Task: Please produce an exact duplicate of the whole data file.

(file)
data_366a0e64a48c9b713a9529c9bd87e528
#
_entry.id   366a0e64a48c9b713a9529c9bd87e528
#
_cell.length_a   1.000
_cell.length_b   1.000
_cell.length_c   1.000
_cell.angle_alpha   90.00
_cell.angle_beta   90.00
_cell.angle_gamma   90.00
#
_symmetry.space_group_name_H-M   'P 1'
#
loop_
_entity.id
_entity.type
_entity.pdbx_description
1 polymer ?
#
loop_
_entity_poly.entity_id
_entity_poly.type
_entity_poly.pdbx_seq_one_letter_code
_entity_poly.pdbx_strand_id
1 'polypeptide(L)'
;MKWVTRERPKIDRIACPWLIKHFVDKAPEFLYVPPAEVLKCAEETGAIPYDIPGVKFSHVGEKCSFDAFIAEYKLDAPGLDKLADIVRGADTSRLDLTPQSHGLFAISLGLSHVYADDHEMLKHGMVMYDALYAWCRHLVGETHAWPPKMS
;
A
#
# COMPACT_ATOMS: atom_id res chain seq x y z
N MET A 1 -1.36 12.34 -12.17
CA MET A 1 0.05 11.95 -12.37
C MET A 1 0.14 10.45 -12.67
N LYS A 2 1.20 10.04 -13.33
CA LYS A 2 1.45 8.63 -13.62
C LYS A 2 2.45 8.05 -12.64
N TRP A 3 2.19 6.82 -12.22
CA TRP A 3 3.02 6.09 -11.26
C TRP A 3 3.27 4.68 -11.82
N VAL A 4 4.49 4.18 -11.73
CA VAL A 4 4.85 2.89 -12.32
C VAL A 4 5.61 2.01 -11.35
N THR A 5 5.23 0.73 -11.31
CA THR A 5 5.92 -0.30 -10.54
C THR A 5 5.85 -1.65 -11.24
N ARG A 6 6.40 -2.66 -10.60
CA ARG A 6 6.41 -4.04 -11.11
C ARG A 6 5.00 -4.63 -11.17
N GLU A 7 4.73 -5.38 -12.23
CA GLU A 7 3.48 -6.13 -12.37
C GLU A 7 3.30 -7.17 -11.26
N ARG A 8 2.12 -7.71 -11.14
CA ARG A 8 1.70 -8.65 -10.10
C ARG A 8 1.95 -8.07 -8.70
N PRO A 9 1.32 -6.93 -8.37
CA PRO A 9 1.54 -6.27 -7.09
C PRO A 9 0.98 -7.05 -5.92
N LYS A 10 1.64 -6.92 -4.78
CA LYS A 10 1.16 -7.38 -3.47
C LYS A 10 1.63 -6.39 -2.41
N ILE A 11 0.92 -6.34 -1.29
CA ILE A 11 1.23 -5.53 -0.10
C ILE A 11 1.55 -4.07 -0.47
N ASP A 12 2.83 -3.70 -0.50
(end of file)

data_366a0e64a48c9b713a9529c9bd87e528
#
_entry.id   366a0e64a48c9b713a9529c9bd87e528
#
_cell.length_a   1.000
_cell.length_b   1.000
_cell.length_c   1.000
_cell.angle_alpha   90.00
_cell.angle_beta   90.00
_cell.angle_gamma   90.00
#
_symmetry.space_group_name_H-M   'P 1'
#
loop_
_entity.id
_entity.type
_entity.pdbx_description
1 polymer ?
#
loop_
_entity_poly.entity_id
_entity_poly.type
_entity_poly.pdbx_seq_one_letter_code
_entity_poly.pdbx_strand_id
1 'polypeptide(L)'
;MKWVTRERPKIDRIACPWLIKHFVDKAPEFLYVPPAEVLKCAEETGAIPYDIPGVKFSHVGEKCSFDAFIAEYKLDAPGLDKLADIVRGADTSRLDLTPQSHGLFAISLGLSHVYADDHEMLKHGMVMYDALYAWCRHLVGETHAWPPKMS
;
A
#
# COMPACT_ATOMS: atom_id res chain seq x y z
N MET A 1 -1.36 12.34 -12.17
CA MET A 1 0.05 11.95 -12.37
C MET A 1 0.14 10.45 -12.67
N LYS A 2 1.20 10.04 -13.33
CA LYS A 2 1.45 8.63 -13.62
C LYS A 2 2.45 8.05 -12.64
N TRP A 3 2.19 6.82 -12.22
CA TRP A 3 3.02 6.09 -11.26
C TRP A 3 3.27 4.68 -11.82
N VAL A 4 4.49 4.18 -11.73
CA VAL A 4 4.85 2.89 -12.32
C VAL A 4 5.61 2.01 -11.35
N THR A 5 5.23 0.73 -11.31
CA THR A 5 5.92 -0.30 -10.54
C THR A 5 5.85 -1.65 -11.24
N ARG A 6 6.40 -2.66 -10.60
CA ARG A 6 6.41 -4.04 -11.11
C ARG A 6 5.00 -4.63 -11.17
N GLU A 7 4.73 -5.38 -12.23
CA GLU A 7 3.48 -6.13 -12.37
C GLU A 7 3.30 -7.17 -11.26
N ARG A 8 2.12 -7.71 -11.14
CA ARG A 8 1.70 -8.65 -10.10
C ARG A 8 1.95 -8.07 -8.70
N PRO A 9 1.32 -6.93 -8.37
CA PRO A 9 1.54 -6.27 -7.09
C PRO A 9 0.98 -7.05 -5.92
N LYS A 10 1.64 -6.92 -4.78
CA LYS A 10 1.16 -7.38 -3.47
C LYS A 10 1.63 -6.39 -2.41
N ILE A 11 0.92 -6.34 -1.29
CA ILE A 11 1.23 -5.53 -0.10
C ILE A 11 1.55 -4.07 -0.47
N ASP A 12 2.83 -3.70 -0.50